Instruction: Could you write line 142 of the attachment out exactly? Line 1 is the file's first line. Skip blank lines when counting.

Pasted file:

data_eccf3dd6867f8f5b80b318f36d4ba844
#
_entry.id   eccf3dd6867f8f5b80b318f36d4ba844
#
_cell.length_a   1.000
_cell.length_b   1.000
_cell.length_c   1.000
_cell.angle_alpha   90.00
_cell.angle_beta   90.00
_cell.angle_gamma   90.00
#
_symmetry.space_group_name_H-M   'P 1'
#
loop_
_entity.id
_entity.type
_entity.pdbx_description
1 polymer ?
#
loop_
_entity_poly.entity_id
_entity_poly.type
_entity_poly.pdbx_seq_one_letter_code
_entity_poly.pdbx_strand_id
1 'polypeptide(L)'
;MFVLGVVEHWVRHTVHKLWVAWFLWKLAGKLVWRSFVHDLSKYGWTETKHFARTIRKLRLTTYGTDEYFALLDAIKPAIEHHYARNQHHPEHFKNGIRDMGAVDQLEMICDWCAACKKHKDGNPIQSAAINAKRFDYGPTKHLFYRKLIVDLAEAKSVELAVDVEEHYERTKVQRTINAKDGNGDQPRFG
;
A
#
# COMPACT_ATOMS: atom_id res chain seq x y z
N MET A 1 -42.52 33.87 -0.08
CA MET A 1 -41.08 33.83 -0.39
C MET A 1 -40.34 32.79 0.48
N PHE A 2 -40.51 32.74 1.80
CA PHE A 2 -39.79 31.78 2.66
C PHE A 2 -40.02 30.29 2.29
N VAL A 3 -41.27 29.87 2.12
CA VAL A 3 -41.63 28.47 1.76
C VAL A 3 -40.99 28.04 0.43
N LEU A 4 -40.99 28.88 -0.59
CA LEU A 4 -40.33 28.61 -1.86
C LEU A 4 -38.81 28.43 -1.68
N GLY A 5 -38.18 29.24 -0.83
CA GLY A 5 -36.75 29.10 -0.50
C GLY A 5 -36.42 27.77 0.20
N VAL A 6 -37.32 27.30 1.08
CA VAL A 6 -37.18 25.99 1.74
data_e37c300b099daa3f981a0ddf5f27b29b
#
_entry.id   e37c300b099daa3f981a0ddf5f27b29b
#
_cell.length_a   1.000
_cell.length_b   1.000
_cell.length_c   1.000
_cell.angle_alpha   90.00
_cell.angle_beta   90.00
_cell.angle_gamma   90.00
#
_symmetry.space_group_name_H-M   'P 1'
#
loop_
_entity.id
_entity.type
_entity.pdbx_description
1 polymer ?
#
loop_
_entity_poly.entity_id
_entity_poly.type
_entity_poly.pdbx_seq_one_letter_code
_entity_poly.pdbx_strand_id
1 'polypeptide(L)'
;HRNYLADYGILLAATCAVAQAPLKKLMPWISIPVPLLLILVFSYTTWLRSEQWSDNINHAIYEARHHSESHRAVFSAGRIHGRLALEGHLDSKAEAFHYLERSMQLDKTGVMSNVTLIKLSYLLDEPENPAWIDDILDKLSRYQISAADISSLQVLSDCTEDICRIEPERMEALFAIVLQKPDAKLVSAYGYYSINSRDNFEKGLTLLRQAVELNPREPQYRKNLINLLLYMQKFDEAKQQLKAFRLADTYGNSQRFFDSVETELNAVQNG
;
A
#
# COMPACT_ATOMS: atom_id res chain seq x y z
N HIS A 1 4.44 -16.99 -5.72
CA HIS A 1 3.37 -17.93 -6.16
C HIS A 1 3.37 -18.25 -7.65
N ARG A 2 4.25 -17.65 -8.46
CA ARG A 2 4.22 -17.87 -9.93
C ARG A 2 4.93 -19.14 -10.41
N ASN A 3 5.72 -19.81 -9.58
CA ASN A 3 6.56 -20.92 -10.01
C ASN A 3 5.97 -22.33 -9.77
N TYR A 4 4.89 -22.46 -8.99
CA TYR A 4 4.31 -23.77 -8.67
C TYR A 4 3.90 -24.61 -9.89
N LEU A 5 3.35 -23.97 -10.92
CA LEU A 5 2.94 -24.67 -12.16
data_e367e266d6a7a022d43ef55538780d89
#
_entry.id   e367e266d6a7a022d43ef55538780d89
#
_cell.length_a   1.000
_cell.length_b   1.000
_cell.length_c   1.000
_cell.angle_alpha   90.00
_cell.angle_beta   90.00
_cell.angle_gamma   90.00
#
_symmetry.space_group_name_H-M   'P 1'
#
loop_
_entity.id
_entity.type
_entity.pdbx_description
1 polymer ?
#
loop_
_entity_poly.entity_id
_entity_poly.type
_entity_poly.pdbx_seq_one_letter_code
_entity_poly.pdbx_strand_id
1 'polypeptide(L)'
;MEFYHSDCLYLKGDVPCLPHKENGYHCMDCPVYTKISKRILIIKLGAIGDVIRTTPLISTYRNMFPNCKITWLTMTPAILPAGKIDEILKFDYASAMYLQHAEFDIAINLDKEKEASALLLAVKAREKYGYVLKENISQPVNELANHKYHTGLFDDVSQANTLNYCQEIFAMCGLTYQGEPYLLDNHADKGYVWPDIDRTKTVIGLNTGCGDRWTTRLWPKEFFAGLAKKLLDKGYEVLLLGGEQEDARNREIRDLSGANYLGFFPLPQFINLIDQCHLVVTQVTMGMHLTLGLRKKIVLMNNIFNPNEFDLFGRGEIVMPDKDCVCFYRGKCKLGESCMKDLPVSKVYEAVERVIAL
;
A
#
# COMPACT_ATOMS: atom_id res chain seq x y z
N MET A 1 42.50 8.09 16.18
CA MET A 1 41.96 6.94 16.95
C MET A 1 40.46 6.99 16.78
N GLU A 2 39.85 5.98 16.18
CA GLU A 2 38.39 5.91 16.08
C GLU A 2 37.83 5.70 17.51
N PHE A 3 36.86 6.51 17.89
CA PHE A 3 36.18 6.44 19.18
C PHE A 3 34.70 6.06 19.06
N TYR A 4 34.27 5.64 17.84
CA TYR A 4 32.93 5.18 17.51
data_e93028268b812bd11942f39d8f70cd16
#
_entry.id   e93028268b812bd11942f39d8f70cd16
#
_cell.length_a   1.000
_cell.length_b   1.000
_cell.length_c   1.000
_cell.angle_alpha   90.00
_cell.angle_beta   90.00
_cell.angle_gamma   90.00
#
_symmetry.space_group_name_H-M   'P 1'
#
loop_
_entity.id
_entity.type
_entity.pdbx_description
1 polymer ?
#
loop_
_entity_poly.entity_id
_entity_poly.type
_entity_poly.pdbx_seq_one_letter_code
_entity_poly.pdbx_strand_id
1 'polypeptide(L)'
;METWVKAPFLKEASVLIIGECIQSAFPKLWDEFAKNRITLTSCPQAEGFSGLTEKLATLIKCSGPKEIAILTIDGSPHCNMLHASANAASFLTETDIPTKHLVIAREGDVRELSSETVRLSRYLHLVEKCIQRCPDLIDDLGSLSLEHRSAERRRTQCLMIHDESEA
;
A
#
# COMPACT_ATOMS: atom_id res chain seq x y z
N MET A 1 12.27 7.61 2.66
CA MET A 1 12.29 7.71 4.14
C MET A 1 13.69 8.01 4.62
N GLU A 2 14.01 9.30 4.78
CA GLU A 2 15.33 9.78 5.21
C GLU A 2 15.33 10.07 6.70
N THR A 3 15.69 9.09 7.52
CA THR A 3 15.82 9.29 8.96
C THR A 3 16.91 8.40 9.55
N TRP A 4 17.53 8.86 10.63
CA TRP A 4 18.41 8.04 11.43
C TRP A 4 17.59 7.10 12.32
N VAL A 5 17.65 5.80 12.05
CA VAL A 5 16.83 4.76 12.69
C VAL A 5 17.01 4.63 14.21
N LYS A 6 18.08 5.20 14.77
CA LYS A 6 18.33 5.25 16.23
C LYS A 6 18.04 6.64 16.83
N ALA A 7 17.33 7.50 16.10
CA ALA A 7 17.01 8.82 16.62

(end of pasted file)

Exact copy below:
_cell.angle_gamma   90.00